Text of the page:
One of my favorite fabrics, one that I work with most often is serge de Nimes. This amazingly versatile textile originated in Nimes, France and you might know it by it’s everyday name, denim. Yes, this American staple was founded in France, and jean fabric, which is created by denim dyed with indigo, originated in Genoa, Italy.

Use recycled jeans to make an entirely new garment, such as this Crossroads Trench from Indygo Junction.

Use recycled jeans to make an entirely new garment, such as this Crossroads Trench from Indygo Junction.


Denim is a twill textile made of cotton. The denim itself is white, the classic blue color comes from dying the warp indigo and weaving it with a white weft. That is why the outside of denim is blue and the inside a lighter color. These days, you can’t anywhere without seeing colored denim, which is produced by dying the denim with sulfur. I love colored denim! Recently, I have even created a new colored denim fabric line, Crossroads Denim. In my new book Dimensional Denim I show projects using both Crossroads and recycled denim.


Several years ago I wrote a book called Denim Redesign that has enjoyed longevity unlike any other Indygo Junction book. The timeless concept of creating with recycled denim has universal appeal. Now, more than ever, people are focused on environmental impact and realize the importance of reusing and re-purposing materials, including denim. My company, Indygo Junction, has always promoted the re-purposing of denim and today, most of our new Crossroads line of patterns offer a recycled denim version.


When I design patterns using recycled denim, I try to think of ways to use all parts of the garment. How can I incorporate all the design details of a pair of jeans into a new project? Pockets, waistbands, seams, I want to bring new life to all of these design elements, not just the denim itself.

Indygo Junction's Chic Bucket Bag features the waistband of a pair of recycled jeans.

Indygo Junction’s Chic Bucket Bag features the waistband of a pair of recycled jeans.


I love to use the pockets of jeans. They are an easy way to add function and design to a project. To incorporate them into a pattern, simply cut out the pattern pieces around the pocket. Another easy way to use denim is to remove the back pocket from a pair of jeans and applique it on your project. The waistband can be used both decoratively and functionally, you can even use the belt loops — they are perfect as a key clip!


Indygo Junction’s Modern Gored Skirt pattern uses the right side/outside of a pair of recycled jeans to create a dark blue panel, and the inside for a lighter fabric panel.

I like to take advantage of the different hues of jeans. You can really create a show-stopping project using the dark and light sides of jeans as a contrast. For instance, you can create a jacket out of the dark, or right side, of the denim and then use the light, or wrong side, to highlight lapels and cuffs. Of course you can combine recycled denim with a fun new cotton print, or other recycled materials such as men’s shirts or wool suiting.

This version of Indygo Junction's Dresden Pouf, which is made from recycled denim, uses the flat felled seams as a design element.

This version of Indygo Junction’s Dresden Pouf, which is made from recycled denim, uses the flat felled seams as a design element.

When sewing with denim, I would advise using a heavy duty denim needle and heavy duty thread such as the jeans and topstitching thread from Coats & Clark. Any project you make where you are sewing with layers of denim can get very tricky for your machine. Using the correct weight of needle and thread will discourage needle breaking and thread issues.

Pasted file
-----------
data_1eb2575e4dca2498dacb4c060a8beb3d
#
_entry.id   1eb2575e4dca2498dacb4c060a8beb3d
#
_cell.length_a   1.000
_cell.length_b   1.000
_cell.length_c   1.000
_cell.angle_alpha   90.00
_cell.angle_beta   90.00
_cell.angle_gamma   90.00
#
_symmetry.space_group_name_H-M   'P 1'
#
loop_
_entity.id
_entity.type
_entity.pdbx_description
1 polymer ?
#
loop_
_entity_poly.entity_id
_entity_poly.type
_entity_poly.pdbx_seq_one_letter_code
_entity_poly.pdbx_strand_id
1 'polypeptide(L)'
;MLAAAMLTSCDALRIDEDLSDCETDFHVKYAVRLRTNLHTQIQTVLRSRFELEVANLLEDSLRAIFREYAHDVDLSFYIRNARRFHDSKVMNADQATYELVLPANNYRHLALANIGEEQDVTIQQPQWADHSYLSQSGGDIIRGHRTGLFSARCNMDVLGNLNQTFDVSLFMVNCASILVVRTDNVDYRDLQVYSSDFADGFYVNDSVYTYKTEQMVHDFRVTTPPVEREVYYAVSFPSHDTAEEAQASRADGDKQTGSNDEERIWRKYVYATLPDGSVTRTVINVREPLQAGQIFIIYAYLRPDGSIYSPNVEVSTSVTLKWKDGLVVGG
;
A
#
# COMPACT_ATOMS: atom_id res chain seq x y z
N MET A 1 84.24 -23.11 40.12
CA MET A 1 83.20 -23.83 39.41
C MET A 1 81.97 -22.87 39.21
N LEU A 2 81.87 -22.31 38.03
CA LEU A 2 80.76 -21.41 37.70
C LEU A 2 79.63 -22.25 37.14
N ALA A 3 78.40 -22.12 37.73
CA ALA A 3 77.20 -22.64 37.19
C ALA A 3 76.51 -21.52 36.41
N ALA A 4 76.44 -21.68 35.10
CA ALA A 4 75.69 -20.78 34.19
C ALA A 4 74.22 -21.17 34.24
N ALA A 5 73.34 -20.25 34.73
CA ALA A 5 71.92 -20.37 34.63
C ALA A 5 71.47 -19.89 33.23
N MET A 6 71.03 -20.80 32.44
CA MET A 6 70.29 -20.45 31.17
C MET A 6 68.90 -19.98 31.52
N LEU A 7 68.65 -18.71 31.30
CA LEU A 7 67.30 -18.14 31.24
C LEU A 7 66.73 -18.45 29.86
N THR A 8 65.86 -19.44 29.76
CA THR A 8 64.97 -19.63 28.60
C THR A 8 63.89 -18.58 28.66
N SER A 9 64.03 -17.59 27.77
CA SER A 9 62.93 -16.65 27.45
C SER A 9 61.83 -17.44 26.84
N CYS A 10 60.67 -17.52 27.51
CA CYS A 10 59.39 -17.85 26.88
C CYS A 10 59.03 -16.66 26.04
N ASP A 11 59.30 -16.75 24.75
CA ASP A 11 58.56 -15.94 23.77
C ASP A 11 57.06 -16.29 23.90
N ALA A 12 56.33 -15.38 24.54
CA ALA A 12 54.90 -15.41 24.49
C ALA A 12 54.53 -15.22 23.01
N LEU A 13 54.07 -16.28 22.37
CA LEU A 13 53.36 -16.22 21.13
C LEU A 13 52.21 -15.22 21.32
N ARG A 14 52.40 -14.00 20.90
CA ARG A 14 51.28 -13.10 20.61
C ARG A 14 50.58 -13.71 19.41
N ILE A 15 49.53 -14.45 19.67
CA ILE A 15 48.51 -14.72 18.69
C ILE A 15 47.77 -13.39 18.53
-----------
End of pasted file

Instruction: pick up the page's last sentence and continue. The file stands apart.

The jeans thread can be used for more than just the construction of a project. Coats and Clark offers 14 different colors of jeans and topstitching thread that you can use to create fun design and detail on your projects. For instance, on the image above you can see the decorative stitching shown on the Cutting Edge Jacket, made from recycled denim. Although we used the classic gold color, wouldn’t it be fun to use the Hot Pink, Monaco Blue or Tango?


Today I want to share with you a free pattern for a purse that combines recycled denim with a heart applique (if you don’t want to do the applique, try using a back pocket from a pair of jeans instead!). This simple purse is a perfect project to start you using up-cycled materials. Start by raiding your closet (or those belonging to your friends and family) for cast-off jeans, skirts and jackets. If you can’t find the right pair at home, check out your local re-sale shops where you can find all colors and sizes of jeans!


About the Author

Amy Barickman is the founder and owner of Indygo Junction and Amy Barickman LLC. She is a leader in the sewing and needle arts industry, having released nearly 1000 sewing pattern titles, sold more than two-million patterns and published 80 books. Named one of Country Living Magazine's prestigious Creative Women Entrepreneurs, her recent book releases include Amy Barickman's Vintage Notions: An Inspirational Guide to Needlework, Cooking, Sewing, Fashion and Fun, and Indygo Junction's Fabric Flowers. Through her blogs, business websites, and e-newsletters, Amy inspires countless crafters to explore their own creative spirit and experiment with the newest sewing, fabric and crafting techniques. Visit and

2 Responses to Vintage Notions: Upcycling with Denim
  1. Thank you for the lovely free pattern. Time to dig out my old denim.

  2. I’ve been upcycling materials for over forty years now, and denim is my all time favorite fabric to use, thanks for the history lesson I was not aware of denim’s origin interesting little fact. Thank you for the free purse pattern I think I will use this one for my granddaughters looks like a good size for them all under 12.


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